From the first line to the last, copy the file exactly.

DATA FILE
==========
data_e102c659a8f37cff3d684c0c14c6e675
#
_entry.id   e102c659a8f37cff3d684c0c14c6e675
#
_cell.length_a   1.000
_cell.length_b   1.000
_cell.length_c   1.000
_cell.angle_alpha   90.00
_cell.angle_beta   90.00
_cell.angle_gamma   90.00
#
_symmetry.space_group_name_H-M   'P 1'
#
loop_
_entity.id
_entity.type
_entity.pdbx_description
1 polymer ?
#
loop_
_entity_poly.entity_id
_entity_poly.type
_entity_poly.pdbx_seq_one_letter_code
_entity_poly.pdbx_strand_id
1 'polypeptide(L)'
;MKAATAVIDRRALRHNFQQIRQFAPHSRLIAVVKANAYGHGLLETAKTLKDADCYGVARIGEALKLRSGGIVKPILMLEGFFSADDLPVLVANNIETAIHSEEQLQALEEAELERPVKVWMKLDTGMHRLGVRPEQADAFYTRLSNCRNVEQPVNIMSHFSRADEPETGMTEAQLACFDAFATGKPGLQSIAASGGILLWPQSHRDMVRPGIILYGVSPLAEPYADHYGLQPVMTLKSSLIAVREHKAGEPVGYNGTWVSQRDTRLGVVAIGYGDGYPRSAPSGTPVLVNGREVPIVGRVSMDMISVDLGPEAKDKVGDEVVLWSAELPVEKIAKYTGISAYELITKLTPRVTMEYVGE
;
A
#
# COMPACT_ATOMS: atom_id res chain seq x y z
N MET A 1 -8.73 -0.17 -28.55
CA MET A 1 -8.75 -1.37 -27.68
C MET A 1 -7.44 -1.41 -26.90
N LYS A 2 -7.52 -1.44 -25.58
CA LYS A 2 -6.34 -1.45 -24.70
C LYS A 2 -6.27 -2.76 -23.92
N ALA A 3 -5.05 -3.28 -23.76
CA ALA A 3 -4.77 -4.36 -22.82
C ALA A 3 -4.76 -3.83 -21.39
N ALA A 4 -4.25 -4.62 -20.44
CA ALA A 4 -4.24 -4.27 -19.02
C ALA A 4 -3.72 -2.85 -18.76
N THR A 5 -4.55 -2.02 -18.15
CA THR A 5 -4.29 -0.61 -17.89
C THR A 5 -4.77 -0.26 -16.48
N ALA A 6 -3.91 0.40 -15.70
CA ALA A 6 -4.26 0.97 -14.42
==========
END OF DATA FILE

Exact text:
data_e102c659a8f37cff3d684c0c14c6e675
#
_entry.id   e102c659a8f37cff3d684c0c14c6e675
#
_cell.length_a   1.000
_cell.length_b   1.000
_cell.length_c   1.000
_cell.angle_alpha   90.00
_cell.angle_beta   90.00
_cell.angle_gamma   90.00
#
_symmetry.space_group_name_H-M   'P 1'
#
loop_
_entity.id
_entity.type
_entity.pdbx_description
1 polymer ?
#
loop_
_entity_poly.entity_id
_entity_poly.type
_entity_poly.pdbx_seq_one_letter_code
_entity_poly.pdbx_strand_id
1 'polypeptide(L)'
;MKAATAVIDRRALRHNFQQIRQFAPHSRLIAVVKANAYGHGLLETAKTLKDADCYGVARIGEALKLRSGGIVKPILMLEGFFSADDLPVLVANNIETAIHSEEQLQALEEAELERPVKVWMKLDTGMHRLGVRPEQADAFYTRLSNCRNVEQPVNIMSHFSRADEPETGMTEAQLACFDAFATGKPGLQSIAASGGILLWPQSHRDMVRPGIILYGVSPLAEPYADHYGLQPVMTLKSSLIAVREHKAGEPVGYNGTWVSQRDTRLGVVAIGYGDGYPRSAPSGTPVLVNGREVPIVGRVSMDMISVDLGPEAKDKVGDEVVLWSAELPVEKIAKYTGISAYELITKLTPRVTMEYVGE
;
A
#
# COMPACT_ATOMS: atom_id res chain seq x y z
N MET A 1 -8.73 -0.17 -28.55
CA MET A 1 -8.75 -1.37 -27.68
C MET A 1 -7.44 -1.41 -26.90
N LYS A 2 -7.52 -1.44 -25.58
CA LYS A 2 -6.34 -1.45 -24.70
C LYS A 2 -6.27 -2.76 -23.92
N ALA A 3 -5.05 -3.28 -23.76
CA ALA A 3 -4.77 -4.36 -22.82
C ALA A 3 -4.76 -3.83 -21.39
N ALA A 4 -4.25 -4.62 -20.44
CA ALA A 4 -4.24 -4.27 -19.02
C ALA A 4 -3.72 -2.85 -18.76
N THR A 5 -4.55 -2.02 -18.15
CA THR A 5 -4.29 -0.61 -17.89
C THR A 5 -4.77 -0.26 -16.48
N ALA A 6 -3.91 0.40 -15.70
CA ALA A 6 -4.26 0.97 -14.42